Introduction to ogham

There are a few different schools of thought on ogham1 – as there are with most forms of divination. The original way (or ways) of using ogham for divination were lost, so reconstructionists have done what they can using old legends, songs, poems, and historical texts of dubious accuracy. The resulting systems are fascinating in their own rights, and can each offer deep and meaningful readings. 

The most common2 of the modern systems uses an old, out-dated understanding of the ogham alphabet that associates each of the letters with a tree (or other type of plant) as it’s name. To put it another way… where we call A ‘ay’ and B ‘bee,’ in this system, A is ‘ailm,’ which means ‘pine tree’ in English, and B is ‘beithe,’ or ‘birch tree’ in English.

Each letter’s meaning in divination was then constructed from folklore associated with that tree. The system is fairly easy to learn because a great deal of tree-lore survives to this day (though, often in a bastardised form). Phrases like ‘strong as an oak’ or ‘heart of oak’ are still in use, even though large numbers of urban people wouldn’t know what an oak was if it fell on them. Children’s books are still full of illustrations of willows dangling over streams, and fairies dancing in rowan branches. Even here, in Australia, European trees are everywhere in decor and gardening magazines. Never mind that eucalypts are much easier to grow in this climate.

I digress. The ‘tree alphabet’ or ‘arboreal tradition’3 school of thought has since been disputed, due to new evidence found in old manuscripts and engravings. Current academic thought only associates some of the ogham letters with trees. The rest have associations that relate to man-made objects, body parts, emotions, and so-on. This change in the academic understanding of the script drastically changes the literal divinatory meanings of a lot of the letters, so a new school of ogham divination was developed.

That doesn’t mean that the arboreal meanings are useless, or that they never had any value. Divinatory systems don’t gain power through age or scholastic accuracy. They might gain power over time through improvements to the system made by their users, like how the court cards in tarot have lost their hair-colour associations over time (those were restrictive and kind of useless, so it’s good they were abandoned by most tarot readers). But, if a system died out completely and has since been re-started, we’ve lost all those little details. Arboreal ogham is now older than the more scholastically accurate form of ogham. It has had more time to be improved on by readers. But divinatory systems don’t need long periods of improvement by users to reach a point where they’re good either – if it’s built well from the beginning, it’s a good system. Consider modern oracle cards: Some oracle card decks are fantastic, others are kind of… meh. It’s to do with the depth of meanings available in the deck, and the way the cards are meant to be read.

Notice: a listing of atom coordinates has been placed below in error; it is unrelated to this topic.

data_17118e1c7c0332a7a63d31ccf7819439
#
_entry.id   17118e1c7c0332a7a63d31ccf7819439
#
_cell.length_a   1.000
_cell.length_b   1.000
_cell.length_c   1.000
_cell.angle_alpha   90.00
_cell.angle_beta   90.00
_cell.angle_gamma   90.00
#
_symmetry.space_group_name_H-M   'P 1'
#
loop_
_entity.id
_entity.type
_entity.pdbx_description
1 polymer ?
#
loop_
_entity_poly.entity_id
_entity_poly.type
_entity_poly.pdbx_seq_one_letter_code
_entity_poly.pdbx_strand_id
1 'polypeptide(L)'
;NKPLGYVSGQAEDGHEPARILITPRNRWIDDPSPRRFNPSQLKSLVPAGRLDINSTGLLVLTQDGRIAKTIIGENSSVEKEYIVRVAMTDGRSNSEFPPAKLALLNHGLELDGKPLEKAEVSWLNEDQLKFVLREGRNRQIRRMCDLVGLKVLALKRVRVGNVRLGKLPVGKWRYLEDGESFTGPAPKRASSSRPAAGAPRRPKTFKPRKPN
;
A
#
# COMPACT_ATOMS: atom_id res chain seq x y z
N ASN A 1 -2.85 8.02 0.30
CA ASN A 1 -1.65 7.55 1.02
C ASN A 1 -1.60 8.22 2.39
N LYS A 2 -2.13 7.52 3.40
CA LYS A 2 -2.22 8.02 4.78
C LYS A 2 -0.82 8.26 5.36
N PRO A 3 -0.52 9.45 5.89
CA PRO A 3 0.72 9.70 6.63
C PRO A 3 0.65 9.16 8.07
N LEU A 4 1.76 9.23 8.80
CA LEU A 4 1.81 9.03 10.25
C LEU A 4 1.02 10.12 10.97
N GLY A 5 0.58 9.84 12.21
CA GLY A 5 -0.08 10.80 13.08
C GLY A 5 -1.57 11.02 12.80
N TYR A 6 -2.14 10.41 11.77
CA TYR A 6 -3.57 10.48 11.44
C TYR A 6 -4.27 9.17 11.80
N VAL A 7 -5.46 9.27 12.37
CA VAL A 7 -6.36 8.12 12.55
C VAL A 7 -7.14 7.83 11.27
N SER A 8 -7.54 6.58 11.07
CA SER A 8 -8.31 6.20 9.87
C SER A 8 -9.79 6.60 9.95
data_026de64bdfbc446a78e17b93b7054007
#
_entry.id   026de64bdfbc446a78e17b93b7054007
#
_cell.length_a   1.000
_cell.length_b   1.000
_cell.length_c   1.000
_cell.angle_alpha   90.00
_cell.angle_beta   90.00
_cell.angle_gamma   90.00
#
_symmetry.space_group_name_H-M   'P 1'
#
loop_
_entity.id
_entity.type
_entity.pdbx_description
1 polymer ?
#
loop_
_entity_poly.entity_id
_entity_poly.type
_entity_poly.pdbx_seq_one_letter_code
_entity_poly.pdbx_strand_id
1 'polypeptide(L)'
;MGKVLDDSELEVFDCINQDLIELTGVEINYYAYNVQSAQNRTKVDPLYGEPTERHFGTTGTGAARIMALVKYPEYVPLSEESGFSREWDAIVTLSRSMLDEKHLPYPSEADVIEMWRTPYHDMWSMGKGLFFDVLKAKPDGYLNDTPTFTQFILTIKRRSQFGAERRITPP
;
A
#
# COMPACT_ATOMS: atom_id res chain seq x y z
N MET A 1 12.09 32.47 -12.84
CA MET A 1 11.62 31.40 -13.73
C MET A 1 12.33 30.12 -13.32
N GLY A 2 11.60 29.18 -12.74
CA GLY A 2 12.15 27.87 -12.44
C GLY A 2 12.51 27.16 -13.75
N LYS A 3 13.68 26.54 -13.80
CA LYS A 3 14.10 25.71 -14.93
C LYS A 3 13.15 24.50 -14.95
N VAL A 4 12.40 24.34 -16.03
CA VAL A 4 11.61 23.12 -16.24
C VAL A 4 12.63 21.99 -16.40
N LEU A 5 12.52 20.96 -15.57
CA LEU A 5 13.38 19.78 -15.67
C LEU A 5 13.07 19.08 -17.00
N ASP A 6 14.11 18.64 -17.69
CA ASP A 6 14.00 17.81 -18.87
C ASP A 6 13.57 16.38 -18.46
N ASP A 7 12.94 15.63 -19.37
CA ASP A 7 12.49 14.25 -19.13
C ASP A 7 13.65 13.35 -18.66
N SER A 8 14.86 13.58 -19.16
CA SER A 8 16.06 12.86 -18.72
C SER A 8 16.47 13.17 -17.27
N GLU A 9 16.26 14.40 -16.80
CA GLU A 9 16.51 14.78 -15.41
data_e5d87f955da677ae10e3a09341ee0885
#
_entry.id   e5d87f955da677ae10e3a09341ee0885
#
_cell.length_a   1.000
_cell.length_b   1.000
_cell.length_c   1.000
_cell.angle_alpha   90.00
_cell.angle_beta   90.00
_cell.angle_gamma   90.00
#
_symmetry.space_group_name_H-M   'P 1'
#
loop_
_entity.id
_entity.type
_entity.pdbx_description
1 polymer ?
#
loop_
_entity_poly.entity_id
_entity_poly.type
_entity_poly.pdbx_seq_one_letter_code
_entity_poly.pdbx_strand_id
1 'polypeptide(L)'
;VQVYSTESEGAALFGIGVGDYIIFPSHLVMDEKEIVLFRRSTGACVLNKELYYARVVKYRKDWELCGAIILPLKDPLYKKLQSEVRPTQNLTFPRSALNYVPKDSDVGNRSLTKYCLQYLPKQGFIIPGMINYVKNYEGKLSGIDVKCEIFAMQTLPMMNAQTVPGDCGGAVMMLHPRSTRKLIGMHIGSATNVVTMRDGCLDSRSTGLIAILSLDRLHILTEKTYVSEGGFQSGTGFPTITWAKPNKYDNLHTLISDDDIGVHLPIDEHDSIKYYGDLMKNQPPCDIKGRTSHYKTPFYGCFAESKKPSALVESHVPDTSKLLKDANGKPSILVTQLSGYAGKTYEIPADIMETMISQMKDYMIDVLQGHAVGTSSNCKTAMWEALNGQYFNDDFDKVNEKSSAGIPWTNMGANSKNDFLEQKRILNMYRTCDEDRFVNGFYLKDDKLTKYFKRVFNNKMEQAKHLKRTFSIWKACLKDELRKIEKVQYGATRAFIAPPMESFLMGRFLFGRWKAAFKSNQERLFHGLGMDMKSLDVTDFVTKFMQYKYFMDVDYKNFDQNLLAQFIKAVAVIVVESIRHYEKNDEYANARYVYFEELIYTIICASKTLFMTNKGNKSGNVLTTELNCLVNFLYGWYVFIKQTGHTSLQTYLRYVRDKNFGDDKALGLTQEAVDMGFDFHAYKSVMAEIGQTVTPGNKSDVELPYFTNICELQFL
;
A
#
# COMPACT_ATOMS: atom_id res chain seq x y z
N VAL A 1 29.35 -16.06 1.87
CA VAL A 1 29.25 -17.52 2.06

Divinatory systems are all just tools that help a person see signs that they can readily interpret. If you create a good enough set of meanings and system of interpretation, anything can become a great tool for divination. Dominoes, playing cards, tea leaves – these were new systems once. They survived because they were easy to access, and worked pretty well. There’s no reason why ‘tree alphabet’ ogham can’t live on.

There’s also no reason why the newer, more academically rigorous version of ogham should be rejected. As with all systems of divination, choose what feels right for you. I’m a gigantic nerd, so I’m personally more drawn to the new form. I want to feel like I’m a little closer to re-creating the original way things were done. But, I still love the old ‘tree alphabet,’ and there’s no reason why I can’t use both systems. So long as I’m clear before I begin a reading as to which system I will be using.

If you’d like to have a go at reading ogham yourself, there are a two websites I recommend for the arboreal tradition – ThoughtCo has a really nice, in-depth set of meanings, and What’s your sign? has a good set of simple keywords, plus some more in-depth info.

The scholastic tradition is a little harder to find online, so for that, I recommend the book Ogam: Weaving Word Wisdom by Erynn Rowan Laurie.

May the staves fall in your favour,
Torin

  1. It’s also spelled ‘ogam’ – I use the spelling with an H because it’s more common and less likely to generate useless search results on google. But, both are correct.
  2. At least, it seems most common to me. I haven’t done a scientifically validated poll or anything.
  3. I’ve seen it called both, which can be a little confusing for lay-people (those are people who aren’t academics in the field in question). Academics often like coining their own special terms to talk about the same thing. Sometimes with good reason… other times it’s just to make themselves look different and smart. I think this is a case where people just wanted to look smart.

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